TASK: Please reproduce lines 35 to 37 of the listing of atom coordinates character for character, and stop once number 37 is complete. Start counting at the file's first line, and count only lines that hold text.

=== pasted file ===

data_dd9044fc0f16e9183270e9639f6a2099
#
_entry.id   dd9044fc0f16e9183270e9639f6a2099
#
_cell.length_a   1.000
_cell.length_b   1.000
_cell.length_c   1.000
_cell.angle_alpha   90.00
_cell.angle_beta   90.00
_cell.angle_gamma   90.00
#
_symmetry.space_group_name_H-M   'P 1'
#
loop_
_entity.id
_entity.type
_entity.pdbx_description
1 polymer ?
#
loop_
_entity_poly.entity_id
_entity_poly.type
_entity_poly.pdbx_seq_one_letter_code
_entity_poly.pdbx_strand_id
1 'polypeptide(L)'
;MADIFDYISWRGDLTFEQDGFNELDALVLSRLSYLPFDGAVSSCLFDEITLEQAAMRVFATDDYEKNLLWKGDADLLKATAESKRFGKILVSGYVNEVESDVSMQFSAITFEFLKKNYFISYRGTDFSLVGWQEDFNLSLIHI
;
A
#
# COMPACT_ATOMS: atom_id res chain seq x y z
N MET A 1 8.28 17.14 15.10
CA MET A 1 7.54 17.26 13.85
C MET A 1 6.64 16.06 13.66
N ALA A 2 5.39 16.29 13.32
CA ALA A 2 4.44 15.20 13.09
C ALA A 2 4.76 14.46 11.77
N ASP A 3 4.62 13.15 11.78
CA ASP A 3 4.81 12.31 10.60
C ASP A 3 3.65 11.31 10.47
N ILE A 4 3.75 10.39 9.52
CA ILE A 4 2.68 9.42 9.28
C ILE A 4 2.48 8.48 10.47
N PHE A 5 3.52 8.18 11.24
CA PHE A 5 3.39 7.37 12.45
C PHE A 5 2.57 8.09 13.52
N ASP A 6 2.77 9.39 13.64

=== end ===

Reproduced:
CA ALA A 2 4.44 15.20 13.09
C ALA A 2 4.76 14.46 11.77
N ASP A 3 4.62 13.15 11.78